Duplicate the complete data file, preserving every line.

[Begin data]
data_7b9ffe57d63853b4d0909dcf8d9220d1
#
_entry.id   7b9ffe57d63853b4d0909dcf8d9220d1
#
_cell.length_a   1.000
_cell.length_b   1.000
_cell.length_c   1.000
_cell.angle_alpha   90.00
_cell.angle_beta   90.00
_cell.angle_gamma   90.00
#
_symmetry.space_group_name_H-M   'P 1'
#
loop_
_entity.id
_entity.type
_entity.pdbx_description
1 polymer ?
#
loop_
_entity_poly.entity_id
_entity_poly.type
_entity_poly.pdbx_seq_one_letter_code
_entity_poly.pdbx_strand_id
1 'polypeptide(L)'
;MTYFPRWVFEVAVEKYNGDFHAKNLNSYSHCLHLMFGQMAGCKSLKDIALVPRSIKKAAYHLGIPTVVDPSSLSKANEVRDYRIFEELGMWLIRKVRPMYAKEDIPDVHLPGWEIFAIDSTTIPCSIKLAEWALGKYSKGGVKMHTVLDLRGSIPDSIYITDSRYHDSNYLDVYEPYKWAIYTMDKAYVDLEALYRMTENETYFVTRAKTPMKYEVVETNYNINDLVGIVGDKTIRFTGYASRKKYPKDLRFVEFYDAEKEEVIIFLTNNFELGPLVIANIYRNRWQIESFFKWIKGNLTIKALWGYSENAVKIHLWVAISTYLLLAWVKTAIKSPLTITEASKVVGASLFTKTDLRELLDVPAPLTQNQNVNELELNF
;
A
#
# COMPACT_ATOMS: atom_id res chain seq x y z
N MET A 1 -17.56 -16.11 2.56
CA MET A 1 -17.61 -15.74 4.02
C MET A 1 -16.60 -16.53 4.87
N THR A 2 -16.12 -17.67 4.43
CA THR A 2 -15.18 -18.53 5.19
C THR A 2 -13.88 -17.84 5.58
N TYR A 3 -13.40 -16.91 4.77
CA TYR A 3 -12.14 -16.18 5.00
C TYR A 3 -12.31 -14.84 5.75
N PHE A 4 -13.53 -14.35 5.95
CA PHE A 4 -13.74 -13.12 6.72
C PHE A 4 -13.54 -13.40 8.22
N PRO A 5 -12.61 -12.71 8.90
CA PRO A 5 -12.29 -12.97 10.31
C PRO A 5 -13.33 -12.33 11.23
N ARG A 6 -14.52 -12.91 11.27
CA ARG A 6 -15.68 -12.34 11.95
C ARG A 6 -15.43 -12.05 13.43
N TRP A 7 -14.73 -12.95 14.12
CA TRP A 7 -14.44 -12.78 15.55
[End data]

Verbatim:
data_7b9ffe57d63853b4d0909dcf8d9220d1
#
_entry.id   7b9ffe57d63853b4d0909dcf8d9220d1
#
_cell.length_a   1.000
_cell.length_b   1.000
_cell.length_c   1.000
_cell.angle_alpha   90.00
_cell.angle_beta   90.00
_cell.angle_gamma   90.00
#
_symmetry.space_group_name_H-M   'P 1'
#
loop_
_entity.id
_entity.type
_entity.pdbx_description
1 polymer ?
#
loop_
_entity_poly.entity_id
_entity_poly.type
_entity_poly.pdbx_seq_one_letter_code
_entity_poly.pdbx_strand_id
1 'polypeptide(L)'
;MTYFPRWVFEVAVEKYNGDFHAKNLNSYSHCLHLMFGQMAGCKSLKDIALVPRSIKKAAYHLGIPTVVDPSSLSKANEVRDYRIFEELGMWLIRKVRPMYAKEDIPDVHLPGWEIFAIDSTTIPCSIKLAEWALGKYSKGGVKMHTVLDLRGSIPDSIYITDSRYHDSNYLDVYEPYKWAIYTMDKAYVDLEALYRMTENETYFVTRAKTPMKYEVVETNYNINDLVGIVGDKTIRFTGYASRKKYPKDLRFVEFYDAEKEEVIIFLTNNFELGPLVIANIYRNRWQIESFFKWIKGNLTIKALWGYSENAVKIHLWVAISTYLLLAWVKTAIKSPLTITEASKVVGASLFTKTDLRELLDVPAPLTQNQNVNELELNF
;
A
#
# COMPACT_ATOMS: atom_id res chain seq x y z
N MET A 1 -17.56 -16.11 2.56
CA MET A 1 -17.61 -15.74 4.02
C MET A 1 -16.60 -16.53 4.87
N THR A 2 -16.12 -17.67 4.43
CA THR A 2 -15.18 -18.53 5.19
C THR A 2 -13.88 -17.84 5.58
N TYR A 3 -13.40 -16.91 4.77
CA TYR A 3 -12.14 -16.18 5.00
C TYR A 3 -12.31 -14.84 5.75
N PHE A 4 -13.53 -14.35 5.95
CA PHE A 4 -13.74 -13.12 6.72
C PHE A 4 -13.54 -13.40 8.22
N PRO A 5 -12.61 -12.71 8.90
CA PRO A 5 -12.29 -12.97 10.31
C PRO A 5 -13.33 -12.33 11.23
N ARG A 6 -14.52 -12.91 11.27
CA ARG A 6 -15.68 -12.34 11.95
C ARG A 6 -15.43 -12.05 13.43
N TRP A 7 -14.73 -12.95 14.12
CA TRP A 7 -14.44 -12.78 15.55